If only these Red Sox had 11 more runs and one more homer in them.
Boston’s 1950 squad, which had seven regulars hit over .300 and didn’t have one regular under .294, holds the modern major-league record for runs in a four-game span, with 65, according to Elias.
From Wednesday through Saturday’s 13-9 win over the Yankees, the Red Sox put up 54 runs.
At least the Rays are being consistent.
Immersed in a stretch of what manager Joe Maddon candidly and accurately on Saturday afternoon called their “worst baseball of the year,” the Rays kept it up in a 6-2 evening loss to the Mariners.
There was the obligatory error, and on their first play. A second straight abbreviated start by rookie Chris Archer. And another night of listless and inefficient offense, held to five hits with their only runs scoring on an Evan Longoria homer.
It was good to see the real Adam Wainwright pitching again for the Cardinals. I don’t know what happened during those two hideous starts against Cincinnati.
Maybe Wainwright ate some bad barbecue before the first time the Reds beat him up. Five days later, maybe he was still upset by his beloved Georgia’s season-opening football loss to Clemson when the Reds smacked him around again Monday.
Darvish, however, was serious about being frustrated after consecutive disappointing losses. He spent a longer time than usual in his bullpen session and also had a long talk with pitching coach Mike Maddux. Darvish said the duo was simply discussing the Pittsburgh Pirates, against whom Darvish pitches on Monday.
The Pirates, in particular, offer Darvish an opportunity to address what has shown up as his biggest weakness over two seasons. Namely: how to attack selective-hitting teams. Pittsburgh ranks second in the NL in pitches per plate appearance (3.88) and seventh overall.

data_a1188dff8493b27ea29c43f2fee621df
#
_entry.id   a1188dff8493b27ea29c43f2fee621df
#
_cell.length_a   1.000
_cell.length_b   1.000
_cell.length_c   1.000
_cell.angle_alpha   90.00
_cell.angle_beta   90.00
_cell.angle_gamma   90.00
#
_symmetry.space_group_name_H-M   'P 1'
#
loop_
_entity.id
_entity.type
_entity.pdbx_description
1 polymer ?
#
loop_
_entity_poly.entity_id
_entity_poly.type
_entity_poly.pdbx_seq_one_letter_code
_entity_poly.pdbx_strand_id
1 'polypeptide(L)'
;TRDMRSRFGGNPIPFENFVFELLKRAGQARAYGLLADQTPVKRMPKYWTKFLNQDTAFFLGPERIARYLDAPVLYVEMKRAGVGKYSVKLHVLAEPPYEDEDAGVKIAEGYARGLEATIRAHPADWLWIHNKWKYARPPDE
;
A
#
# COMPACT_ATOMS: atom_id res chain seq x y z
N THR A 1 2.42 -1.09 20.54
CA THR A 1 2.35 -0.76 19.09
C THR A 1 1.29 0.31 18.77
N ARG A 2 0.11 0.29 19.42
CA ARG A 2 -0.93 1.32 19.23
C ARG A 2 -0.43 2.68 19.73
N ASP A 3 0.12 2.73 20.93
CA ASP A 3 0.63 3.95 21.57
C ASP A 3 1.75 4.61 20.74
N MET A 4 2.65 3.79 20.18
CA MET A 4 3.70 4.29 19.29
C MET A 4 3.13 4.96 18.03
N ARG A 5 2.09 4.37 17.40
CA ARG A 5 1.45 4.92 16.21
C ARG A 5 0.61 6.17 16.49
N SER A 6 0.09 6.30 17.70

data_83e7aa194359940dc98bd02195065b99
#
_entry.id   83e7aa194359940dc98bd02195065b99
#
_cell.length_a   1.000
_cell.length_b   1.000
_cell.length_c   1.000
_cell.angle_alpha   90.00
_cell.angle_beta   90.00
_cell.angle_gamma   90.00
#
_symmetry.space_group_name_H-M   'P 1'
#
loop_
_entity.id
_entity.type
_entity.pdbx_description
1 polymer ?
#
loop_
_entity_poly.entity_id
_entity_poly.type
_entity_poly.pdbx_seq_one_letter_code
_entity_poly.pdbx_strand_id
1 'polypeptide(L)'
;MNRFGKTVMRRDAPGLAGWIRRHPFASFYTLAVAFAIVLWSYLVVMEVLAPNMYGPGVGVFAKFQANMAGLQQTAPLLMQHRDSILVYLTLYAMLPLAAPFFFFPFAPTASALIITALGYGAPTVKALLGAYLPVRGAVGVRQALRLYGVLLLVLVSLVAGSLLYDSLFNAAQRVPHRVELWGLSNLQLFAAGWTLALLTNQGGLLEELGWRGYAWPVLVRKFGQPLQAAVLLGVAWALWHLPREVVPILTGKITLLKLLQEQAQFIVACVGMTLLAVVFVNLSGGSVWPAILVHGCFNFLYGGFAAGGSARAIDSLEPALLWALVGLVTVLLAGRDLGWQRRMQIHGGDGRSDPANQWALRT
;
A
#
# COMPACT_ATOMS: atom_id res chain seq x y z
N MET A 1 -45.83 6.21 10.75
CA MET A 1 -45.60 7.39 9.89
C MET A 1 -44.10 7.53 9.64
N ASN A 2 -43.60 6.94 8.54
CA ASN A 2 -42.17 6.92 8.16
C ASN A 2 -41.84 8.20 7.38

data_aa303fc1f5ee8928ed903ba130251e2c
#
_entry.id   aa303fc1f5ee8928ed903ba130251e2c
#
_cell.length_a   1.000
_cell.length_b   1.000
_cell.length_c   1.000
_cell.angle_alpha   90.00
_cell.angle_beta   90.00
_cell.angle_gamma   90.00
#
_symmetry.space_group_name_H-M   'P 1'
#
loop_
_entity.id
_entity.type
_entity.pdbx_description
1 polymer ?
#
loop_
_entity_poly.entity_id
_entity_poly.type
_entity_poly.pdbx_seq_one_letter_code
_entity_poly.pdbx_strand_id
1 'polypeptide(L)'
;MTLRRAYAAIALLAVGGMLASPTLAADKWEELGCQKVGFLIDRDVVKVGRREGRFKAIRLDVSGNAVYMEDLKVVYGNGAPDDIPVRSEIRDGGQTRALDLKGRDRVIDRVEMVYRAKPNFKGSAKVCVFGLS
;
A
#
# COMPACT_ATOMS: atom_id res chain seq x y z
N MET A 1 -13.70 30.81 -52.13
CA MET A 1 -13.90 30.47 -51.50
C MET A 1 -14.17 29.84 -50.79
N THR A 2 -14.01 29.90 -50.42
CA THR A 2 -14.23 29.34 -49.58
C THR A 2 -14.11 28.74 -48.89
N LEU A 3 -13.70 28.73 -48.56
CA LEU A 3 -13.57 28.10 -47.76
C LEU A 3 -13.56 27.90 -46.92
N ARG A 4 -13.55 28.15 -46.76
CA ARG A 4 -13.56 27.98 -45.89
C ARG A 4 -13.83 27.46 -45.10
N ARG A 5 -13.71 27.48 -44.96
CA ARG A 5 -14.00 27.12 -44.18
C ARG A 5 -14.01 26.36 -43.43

NY Daily News’ Bill Madden discusses the illusion surrounding the Yankees’ postseason hopes…
They have somehow given New York a baseball season with meaningful games in September, the Yankees have, but it is an illusionary one and, judging by all those empty seats at Yankee Stadium against the Red Sox, their fans seem to agree.
Quite simply, the Yankees are where they’re at, still hanging in there in the wild-card chase, because the teams they’re contending with — the wildly inconsistent Tampa Bay Rays, Buck Showalter’s pitching-challenged Orioles and Terry Francona’s overly optimistic Cleveland Indians — are all just as flawed and mediocre as the Yankees. None of them is worthy of the postseason, but one of them is nevertheless going to get to at least to that one-game wild-card playoff, and it will likely be because they backed into it.
Danny Hultzen, the Mariners top left-handed pitching prospect, threw three simulated innings prior to Saturday’s game at Safeco Field as he continued working on a revamped arm motion designed to alleviate the pressure on his left arm.
Hultzen threw only 35 2/3 innings in seven games this season while dealing with shoulder problems. But he faced teammates Abraham Almonte, Carlos Triunfel, Humberto Quintero and Henry Blanco and threw 51 pitches as general manager Jack Zduriencik, manager Eric Wedge, pitching coach Carl Willis and trainer Rick Griffin watched closely from behind the batting cage.